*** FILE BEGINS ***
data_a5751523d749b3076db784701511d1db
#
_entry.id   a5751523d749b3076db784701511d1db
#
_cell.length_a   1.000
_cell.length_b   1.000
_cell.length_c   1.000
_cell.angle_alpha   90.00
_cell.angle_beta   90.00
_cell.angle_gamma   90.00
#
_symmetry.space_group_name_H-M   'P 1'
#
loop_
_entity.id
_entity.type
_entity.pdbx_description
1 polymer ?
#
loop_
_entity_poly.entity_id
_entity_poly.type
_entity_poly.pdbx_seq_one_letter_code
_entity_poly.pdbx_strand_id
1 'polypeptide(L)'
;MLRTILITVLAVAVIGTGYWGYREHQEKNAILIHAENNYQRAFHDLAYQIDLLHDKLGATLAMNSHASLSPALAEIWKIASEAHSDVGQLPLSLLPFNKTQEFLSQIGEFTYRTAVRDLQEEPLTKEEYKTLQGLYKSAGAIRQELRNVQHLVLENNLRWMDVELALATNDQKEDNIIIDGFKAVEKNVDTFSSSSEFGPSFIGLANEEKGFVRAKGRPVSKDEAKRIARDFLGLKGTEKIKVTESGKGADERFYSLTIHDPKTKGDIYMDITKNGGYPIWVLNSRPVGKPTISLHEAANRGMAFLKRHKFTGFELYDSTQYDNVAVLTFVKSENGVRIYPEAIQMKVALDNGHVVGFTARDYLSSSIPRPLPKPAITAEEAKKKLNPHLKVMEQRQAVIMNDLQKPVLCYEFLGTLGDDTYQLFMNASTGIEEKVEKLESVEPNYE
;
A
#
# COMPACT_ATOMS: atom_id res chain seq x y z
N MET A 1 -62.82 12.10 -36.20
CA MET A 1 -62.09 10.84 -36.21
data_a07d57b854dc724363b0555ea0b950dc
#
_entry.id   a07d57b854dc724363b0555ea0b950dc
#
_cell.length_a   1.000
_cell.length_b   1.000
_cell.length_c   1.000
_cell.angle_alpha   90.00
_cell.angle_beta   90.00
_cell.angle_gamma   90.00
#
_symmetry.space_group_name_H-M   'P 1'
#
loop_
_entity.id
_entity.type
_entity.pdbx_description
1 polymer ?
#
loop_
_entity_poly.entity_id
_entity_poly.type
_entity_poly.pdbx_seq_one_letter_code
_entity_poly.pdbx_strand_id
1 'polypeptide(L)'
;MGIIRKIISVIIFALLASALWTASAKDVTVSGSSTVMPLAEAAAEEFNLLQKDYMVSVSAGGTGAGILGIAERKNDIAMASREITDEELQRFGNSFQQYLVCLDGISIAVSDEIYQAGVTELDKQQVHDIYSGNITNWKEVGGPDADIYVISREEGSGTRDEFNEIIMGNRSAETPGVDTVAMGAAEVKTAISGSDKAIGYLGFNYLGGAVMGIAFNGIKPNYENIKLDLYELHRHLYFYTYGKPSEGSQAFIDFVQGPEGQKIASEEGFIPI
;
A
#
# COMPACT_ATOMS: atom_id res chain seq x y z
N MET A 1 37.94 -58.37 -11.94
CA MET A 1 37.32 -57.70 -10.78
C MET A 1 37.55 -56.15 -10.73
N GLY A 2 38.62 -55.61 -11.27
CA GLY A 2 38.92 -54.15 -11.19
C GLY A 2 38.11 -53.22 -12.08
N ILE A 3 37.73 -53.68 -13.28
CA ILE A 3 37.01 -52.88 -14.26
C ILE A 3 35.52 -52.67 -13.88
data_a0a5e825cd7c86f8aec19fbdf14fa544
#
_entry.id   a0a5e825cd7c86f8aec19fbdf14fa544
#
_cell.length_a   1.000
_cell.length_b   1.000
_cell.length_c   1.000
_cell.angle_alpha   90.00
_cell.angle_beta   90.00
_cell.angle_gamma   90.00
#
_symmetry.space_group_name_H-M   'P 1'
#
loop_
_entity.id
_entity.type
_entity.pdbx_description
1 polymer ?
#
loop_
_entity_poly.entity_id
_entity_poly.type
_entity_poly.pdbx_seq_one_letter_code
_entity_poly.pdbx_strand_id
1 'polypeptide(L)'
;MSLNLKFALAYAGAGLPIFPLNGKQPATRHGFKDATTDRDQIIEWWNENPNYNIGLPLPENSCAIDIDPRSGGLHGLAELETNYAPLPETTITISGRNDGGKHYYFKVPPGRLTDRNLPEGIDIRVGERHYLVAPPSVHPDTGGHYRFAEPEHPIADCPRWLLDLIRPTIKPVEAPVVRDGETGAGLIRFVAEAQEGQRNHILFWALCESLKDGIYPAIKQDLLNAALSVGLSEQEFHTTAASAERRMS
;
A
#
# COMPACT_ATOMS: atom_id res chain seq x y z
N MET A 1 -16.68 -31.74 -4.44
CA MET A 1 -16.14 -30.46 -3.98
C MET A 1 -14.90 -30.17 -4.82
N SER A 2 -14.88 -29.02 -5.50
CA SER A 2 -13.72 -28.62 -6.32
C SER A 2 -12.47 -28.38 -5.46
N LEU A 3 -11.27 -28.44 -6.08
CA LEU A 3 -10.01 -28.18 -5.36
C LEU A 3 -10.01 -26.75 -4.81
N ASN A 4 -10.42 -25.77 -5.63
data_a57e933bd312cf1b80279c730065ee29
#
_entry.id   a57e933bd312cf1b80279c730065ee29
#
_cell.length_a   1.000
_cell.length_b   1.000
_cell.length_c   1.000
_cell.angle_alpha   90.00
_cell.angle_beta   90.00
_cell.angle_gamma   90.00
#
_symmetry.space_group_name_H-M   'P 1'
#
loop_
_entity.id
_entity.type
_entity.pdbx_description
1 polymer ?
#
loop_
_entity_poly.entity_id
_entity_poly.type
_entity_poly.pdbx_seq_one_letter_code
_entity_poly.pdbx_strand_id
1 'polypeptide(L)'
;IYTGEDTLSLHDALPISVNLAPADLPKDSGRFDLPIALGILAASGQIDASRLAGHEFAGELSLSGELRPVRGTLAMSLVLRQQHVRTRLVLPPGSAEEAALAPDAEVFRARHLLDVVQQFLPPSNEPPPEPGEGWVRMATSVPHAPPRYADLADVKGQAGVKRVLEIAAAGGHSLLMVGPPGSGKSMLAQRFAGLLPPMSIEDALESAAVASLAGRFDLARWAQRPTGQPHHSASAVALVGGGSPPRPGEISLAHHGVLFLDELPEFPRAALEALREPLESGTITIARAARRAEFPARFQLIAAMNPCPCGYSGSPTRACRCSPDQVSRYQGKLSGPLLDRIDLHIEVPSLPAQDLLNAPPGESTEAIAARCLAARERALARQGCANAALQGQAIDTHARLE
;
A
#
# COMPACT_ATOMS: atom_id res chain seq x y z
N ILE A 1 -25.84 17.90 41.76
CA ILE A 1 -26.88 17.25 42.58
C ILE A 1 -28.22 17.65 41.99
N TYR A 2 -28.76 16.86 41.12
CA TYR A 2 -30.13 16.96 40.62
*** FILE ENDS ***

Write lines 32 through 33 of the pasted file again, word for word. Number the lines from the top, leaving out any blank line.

CA MET A 1 -62.09 10.84 -36.21
data_a07d57b854dc724363b0555ea0b950dc